Obesity among children is at an all-time high. Reuters

Children aged between 10 and 11 are fatter than ever, NHS figures have shown.

According to the NHS, 19 per cent of children in their final year of primary school are considered to be "obese" - an increase from 18.7 per cent in 2010.

In a worrying trend for the UK, over a fifth of children were considered to be overweight or obese, with that number climbing to over a third for children in year six alone.

Boys were considered to be fatter than girls on a more frequent basis across all age groups, while there was an overall prevalence of overweight children in reception as well.

Health minister Anne Milton said: "Being overweight is bad for our health. We need to give children the best start in life, so it is good that there are fewer obese children in reception and we hope this is the start of a trend.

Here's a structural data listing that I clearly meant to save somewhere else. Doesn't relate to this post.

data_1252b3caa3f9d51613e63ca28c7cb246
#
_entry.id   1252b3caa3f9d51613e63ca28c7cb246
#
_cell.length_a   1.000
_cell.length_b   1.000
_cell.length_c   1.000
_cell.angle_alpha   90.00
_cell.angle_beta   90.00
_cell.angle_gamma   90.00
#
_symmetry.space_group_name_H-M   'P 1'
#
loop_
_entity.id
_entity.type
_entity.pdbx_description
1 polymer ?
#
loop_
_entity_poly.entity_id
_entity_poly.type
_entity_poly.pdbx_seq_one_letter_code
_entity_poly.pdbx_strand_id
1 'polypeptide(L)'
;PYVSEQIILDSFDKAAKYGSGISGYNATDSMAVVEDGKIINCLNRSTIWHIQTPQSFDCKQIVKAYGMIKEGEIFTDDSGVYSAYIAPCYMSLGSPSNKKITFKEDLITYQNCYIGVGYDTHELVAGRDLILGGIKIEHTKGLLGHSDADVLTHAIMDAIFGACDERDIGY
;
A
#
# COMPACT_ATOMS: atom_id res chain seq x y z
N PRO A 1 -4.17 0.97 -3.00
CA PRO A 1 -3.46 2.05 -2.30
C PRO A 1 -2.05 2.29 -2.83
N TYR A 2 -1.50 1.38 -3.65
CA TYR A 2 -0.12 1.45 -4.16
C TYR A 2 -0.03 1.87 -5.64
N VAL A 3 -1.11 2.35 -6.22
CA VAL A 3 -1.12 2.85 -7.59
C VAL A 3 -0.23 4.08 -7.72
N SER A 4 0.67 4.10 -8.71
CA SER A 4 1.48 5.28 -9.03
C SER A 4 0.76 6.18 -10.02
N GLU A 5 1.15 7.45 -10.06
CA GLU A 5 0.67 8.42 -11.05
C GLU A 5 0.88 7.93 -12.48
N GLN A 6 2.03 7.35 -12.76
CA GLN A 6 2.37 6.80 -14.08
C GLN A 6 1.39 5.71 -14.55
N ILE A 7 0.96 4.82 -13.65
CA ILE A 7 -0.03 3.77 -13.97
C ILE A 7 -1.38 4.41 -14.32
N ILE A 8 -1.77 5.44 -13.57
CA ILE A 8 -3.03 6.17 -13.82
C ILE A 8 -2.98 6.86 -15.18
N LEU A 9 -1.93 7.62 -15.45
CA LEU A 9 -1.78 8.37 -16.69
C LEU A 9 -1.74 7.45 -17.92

"We recently set out our ambitions to reduce levels of obesity by 2020 in the Obesity Call to Action. We want to make it easier for people to make better choices.

"In January, we will launch a new Change4Life campaign to help families follow a balanced diet," she added.

Last month, the International Business Times UK reported that the celebrity chef Jamie Olivier had accused the education secretary, Michael Gove, of "eroding" healthy food standards.

Speaking to the BBC, Mr Oliver said: "The bit of work that we did, which is law, was a good bit of work for any government. So to erode it, which is essentially what Mr Gove is doing - his view is we let schools do what they want. "

Twelve-year old Oscar Pemberton, who attends school in Sussex, said: "We used to get taught about eating well, but now we just help ourselves to whatever we want. There's soup, pies, sausage and mash and always fish and chips on Fridays. But I never have the soup. I never really know what it is."